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Publication numberUS5042071 A
Publication typeGrant
Application numberUS 07/467,098
Publication dateAug 20, 1991
Filing dateJan 18, 1990
Priority dateJan 18, 1990
Fee statusPaid
Also published asCA2034087A1, DE69126737D1, DE69126737T2, EP0453061A2, EP0453061A3, EP0453061B1
Publication number07467098, 467098, US 5042071 A, US 5042071A, US-A-5042071, US5042071 A, US5042071A
InventorsRobert J. Stinauer, Michael A. Stein
Original AssigneeMotorola, Inc.
Export CitationBiBTeX, EndNote, RefMan
External Links: USPTO, USPTO Assignment, Espacenet
Acoustic insulator for a telephone handset microphone
US 5042071 A
Abstract
An apparatus to isolate a microphone from the speaker audio of a telephone handset, preventing feedback howl. The acoustic insulator consists of a single piece of pliable material that has a smaller diameter element (104) that extends through the handset housing. A hollow passage (102) extends the length of the insulator. The microphone (101) is inserted into the insulator in the larger diameter element (103). The insulator is held in the housing by overlapping ridges (105) encircling the outside of the larger element (103).
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Claims(4)
We claim:
1. An acoustic insulator, insertable into a mouthpiece of a telephone handset, for holding a microphone, comprising:
a) a first element having a first diameter, a first length, and a first hollow passage extending the first length;
b) a second element having a second diameter less than the first diameter, a second length, and a second hollow passage extending the second length, the second hollow passage coupled to the first hollow passage, at least a portion of the second element extending through the mouthpiece when the acoustic insulator is inserted into the telephone handset; and
c) at least one ridge, extending from and encircling the first element, for holding the acoustic insulator in the telephone handset.
2. The acoustic insulator of claim 1 wherein the first and second elements are comprised of a single length of thermoplastic elastomer.
3. An acoustic insulator, insertable into a mouthpiece of a telephone handset, for holding a microphone, comprising:
a) a first element having a first diameter, a first length, and a first hollow passage extending the first length;
b) a second element having a second diameter less than the first diameter, a second length, and a second hollow passage extending the second length the second hollow passage coupled to the first hollow passage, at least a portion of the second element extending through the mouthpiece when the acoustic insulator is inserted into the telephone handset; and
c) a plurality of ridges encircling and extending out from the first element.
4. A telephone handset having an earpiece and a mouthpiece, comprising:
an acoustic insulator for holding a microphone, comprising:
a) a first element having a first diameter, a first length, and a first hollow passage extending the first length; and
b) a second element having a second diameter less than the first diameter, a second length, and a second hollow passage extending the second length, the second hollow passage coupled to the first hollow passage, at least a portion of the second element extending through the mouthpiece when the acoustic insulator is inserted into the telephone handset; and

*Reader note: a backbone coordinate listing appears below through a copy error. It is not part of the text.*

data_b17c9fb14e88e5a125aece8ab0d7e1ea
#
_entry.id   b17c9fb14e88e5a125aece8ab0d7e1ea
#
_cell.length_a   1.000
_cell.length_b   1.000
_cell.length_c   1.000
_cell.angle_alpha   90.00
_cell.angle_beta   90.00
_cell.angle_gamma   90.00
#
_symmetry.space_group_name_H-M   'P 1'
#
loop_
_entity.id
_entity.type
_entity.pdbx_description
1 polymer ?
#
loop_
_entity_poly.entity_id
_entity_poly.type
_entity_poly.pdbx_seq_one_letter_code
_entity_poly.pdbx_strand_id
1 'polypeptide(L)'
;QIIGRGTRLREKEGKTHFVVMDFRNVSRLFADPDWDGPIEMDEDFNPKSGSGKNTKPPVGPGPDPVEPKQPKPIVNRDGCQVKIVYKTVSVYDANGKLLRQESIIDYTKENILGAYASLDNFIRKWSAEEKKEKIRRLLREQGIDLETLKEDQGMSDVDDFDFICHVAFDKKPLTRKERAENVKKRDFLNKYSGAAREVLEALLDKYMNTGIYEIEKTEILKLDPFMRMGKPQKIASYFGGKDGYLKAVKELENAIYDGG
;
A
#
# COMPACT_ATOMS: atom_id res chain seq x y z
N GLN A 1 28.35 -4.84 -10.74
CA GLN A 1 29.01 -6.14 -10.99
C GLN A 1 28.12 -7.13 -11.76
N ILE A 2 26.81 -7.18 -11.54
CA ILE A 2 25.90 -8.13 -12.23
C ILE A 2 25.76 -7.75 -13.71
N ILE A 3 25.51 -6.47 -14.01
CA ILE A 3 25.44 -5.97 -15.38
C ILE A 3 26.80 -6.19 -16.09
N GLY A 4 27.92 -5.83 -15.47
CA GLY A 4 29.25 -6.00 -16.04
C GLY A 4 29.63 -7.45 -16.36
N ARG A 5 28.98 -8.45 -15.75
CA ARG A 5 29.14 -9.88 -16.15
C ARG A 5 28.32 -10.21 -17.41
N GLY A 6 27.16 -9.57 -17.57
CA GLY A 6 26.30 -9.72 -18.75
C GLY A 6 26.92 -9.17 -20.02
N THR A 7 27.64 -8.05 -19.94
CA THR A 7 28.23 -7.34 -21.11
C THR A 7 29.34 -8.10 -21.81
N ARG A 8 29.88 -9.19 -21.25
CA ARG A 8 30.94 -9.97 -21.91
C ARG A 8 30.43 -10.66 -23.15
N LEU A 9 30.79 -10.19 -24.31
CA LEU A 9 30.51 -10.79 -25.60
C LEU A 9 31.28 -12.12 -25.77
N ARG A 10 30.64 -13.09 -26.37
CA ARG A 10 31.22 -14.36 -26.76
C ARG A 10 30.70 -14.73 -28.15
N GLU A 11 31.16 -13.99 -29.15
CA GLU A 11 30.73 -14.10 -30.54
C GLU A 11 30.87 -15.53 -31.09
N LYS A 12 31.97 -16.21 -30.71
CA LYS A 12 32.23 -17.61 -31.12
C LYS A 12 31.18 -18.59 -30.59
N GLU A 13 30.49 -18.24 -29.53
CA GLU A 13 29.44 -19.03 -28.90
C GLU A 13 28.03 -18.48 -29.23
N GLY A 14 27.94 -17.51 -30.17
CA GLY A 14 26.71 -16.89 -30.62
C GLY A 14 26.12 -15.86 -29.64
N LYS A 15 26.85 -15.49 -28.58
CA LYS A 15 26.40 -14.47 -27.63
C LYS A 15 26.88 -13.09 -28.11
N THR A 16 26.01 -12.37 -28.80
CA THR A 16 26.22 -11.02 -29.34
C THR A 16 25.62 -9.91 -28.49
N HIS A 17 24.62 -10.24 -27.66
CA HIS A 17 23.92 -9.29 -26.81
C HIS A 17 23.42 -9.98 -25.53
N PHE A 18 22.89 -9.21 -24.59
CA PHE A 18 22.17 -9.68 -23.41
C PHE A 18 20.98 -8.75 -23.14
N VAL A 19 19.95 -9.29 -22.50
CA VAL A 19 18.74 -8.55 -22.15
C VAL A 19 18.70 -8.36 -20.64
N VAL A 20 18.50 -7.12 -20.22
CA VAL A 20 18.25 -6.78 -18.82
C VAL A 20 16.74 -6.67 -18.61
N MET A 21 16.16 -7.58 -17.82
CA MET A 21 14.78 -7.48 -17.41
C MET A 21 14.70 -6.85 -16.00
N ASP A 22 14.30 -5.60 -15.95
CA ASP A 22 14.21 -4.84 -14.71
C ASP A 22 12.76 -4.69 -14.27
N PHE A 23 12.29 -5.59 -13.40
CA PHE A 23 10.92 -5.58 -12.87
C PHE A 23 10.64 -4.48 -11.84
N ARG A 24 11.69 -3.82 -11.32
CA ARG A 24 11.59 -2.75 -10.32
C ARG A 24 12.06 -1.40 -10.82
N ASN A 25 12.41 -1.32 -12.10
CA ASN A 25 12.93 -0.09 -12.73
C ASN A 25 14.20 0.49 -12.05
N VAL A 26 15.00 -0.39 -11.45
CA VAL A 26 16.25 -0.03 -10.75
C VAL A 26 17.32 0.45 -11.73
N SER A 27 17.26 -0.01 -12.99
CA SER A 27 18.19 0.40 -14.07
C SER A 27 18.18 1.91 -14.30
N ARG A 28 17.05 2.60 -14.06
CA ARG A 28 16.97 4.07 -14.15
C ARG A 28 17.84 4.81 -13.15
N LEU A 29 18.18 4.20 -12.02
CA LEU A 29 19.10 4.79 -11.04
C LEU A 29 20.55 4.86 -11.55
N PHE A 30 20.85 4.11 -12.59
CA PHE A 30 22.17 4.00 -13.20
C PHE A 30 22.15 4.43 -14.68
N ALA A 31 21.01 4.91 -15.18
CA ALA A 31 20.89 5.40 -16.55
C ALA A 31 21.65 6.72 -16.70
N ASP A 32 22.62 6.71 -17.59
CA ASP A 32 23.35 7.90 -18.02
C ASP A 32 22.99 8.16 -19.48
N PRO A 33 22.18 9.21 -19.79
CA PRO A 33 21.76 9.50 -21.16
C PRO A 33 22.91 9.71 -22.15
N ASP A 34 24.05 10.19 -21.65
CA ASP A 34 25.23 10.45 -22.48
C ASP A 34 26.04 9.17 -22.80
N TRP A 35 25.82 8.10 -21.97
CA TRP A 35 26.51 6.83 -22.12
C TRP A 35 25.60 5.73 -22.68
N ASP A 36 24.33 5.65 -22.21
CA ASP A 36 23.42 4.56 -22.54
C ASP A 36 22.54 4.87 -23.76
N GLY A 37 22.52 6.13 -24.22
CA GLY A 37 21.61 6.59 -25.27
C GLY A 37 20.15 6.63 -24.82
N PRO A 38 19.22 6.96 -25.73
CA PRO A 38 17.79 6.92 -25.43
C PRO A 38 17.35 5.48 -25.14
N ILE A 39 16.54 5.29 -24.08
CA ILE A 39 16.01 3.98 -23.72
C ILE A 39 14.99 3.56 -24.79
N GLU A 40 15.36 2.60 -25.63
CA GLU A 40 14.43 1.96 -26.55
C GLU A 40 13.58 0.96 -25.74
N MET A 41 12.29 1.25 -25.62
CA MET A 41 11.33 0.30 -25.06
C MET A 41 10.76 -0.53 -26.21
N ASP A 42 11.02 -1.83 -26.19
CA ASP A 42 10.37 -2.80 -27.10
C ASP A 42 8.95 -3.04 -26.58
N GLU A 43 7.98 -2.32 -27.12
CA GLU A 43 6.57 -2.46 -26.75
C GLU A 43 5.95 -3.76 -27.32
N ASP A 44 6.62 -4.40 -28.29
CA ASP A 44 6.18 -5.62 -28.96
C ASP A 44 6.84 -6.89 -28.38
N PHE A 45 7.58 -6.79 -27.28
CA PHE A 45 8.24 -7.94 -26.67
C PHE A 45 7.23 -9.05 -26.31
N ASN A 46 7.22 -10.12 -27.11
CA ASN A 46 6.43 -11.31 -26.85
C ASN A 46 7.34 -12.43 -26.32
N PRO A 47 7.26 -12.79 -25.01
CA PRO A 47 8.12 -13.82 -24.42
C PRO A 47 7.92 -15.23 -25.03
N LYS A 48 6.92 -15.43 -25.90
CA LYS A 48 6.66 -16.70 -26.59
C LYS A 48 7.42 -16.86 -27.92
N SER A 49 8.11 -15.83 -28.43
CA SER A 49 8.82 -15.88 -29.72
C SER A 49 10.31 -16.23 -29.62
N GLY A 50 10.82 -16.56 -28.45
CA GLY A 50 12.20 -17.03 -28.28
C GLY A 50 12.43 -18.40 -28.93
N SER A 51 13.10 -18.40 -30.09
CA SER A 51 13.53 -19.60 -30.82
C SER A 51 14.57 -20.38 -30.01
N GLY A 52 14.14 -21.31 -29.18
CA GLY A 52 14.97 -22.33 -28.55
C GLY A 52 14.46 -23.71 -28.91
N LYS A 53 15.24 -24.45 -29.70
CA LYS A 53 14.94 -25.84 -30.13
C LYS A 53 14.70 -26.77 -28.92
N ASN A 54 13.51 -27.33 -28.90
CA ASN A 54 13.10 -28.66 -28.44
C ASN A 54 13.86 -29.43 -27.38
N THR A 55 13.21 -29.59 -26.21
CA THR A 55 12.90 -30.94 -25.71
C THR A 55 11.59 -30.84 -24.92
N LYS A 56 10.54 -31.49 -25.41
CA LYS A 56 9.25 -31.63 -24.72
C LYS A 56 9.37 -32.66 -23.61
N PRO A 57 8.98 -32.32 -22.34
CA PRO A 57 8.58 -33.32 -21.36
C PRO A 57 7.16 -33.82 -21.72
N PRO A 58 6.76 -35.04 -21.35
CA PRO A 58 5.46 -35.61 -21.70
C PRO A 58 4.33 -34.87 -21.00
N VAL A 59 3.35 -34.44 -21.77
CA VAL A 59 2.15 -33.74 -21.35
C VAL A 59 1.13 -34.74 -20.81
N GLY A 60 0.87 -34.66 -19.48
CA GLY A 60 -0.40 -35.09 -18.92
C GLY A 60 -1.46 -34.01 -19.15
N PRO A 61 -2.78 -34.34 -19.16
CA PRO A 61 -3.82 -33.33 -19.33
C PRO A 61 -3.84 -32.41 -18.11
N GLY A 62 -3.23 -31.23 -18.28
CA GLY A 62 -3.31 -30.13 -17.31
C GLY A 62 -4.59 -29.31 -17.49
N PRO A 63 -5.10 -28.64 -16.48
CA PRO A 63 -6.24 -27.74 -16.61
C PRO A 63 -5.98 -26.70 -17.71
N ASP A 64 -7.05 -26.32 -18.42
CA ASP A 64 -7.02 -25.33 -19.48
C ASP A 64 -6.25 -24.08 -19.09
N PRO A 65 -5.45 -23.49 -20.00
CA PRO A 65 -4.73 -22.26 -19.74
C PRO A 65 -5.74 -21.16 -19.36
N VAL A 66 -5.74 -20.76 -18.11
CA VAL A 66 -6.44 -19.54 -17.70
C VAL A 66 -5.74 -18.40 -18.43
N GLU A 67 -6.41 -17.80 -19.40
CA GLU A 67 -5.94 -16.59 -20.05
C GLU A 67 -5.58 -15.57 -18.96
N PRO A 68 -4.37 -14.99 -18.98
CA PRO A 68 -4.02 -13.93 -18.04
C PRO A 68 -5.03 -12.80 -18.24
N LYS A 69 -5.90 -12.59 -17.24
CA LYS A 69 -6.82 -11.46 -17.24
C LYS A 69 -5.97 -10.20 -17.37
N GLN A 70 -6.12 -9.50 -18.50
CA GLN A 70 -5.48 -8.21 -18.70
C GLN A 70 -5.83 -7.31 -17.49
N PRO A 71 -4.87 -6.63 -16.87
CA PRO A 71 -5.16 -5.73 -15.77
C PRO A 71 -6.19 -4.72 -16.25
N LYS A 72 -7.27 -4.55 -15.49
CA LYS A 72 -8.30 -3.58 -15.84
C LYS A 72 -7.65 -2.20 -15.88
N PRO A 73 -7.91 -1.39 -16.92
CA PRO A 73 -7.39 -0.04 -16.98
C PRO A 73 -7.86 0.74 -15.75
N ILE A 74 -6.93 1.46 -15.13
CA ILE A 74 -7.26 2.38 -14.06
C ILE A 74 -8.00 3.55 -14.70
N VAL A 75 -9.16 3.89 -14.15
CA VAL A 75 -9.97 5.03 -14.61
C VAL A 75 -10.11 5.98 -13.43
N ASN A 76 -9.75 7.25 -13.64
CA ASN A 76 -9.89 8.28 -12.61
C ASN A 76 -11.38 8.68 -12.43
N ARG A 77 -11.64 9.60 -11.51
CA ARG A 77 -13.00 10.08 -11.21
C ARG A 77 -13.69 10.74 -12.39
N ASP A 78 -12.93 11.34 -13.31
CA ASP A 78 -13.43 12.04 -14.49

c) at least one ridge, extending from and encircling the first element, for holding the acoustic insulator in the telephone handset.
Description
FIELD OF THE INVENTION

The present invention relates generally to the communications field and in particular to radiotelephone communications.

BACKGROUND OF THE INVENTION

In both radio and landline telephone systems, a user communicates by means of a handset that includes a speaker at one end that is placed close to the user's ear and a microphone at the other end that is held close to the user's mouth. This placement ensures that the audio from the speaker does not reach the microphone causing feedback problems. If the handset is taken away from the face, however, the speaker audio has a free path to the microphone. This is especially true when the handset is placed facedown on a surface. The surface acts as a reflector, reflecting the audio from the speaker to the microphone.

In addition, a microphone mounted directly to the mouthpiece in the handset, may cause feedback problems. The sound from the speaker causes the handset to vibrate and therefore the microphone, if not insulated from the handset, to vibrate. This vibration is transmitted by the microphone, causing the feedback problem to occur.

Government regulations restrict the amount of speaker audio to microphone coupling. Many countries have this type of regulation due to their cellular radiotelephone systems producing high sidetone levels. The higher sidetone levels would produce an irritating feedback howl if the speaker audio is coupled to the microphone. There is a resulting need for a way to isolate the microphone from the rest of the handset.

SUMMARY OF THE INVENTION

The present invention encompasses an acoustic insulator substantially comprised of a single piece of material formed into two elements. One element has a larger diameter than the other with a series of ridges encircling the larger element. The insulator contains a hollow passage in the middle extending the length of the insulator.

A microphone is inserted in the hollow region in the first element. Sound is able to reach the microphone through the rest of the hollow passage ahead of the microphone. The insulator is inserted in the handset mouthpiece. A small length of the insulator extends past the handset housing. This part of the insulator rests on a surface when the handset is placed on a surface, sealing the microphone from the speaker audio.

BRIEF DESCRIPTION OF THE DRAWINGS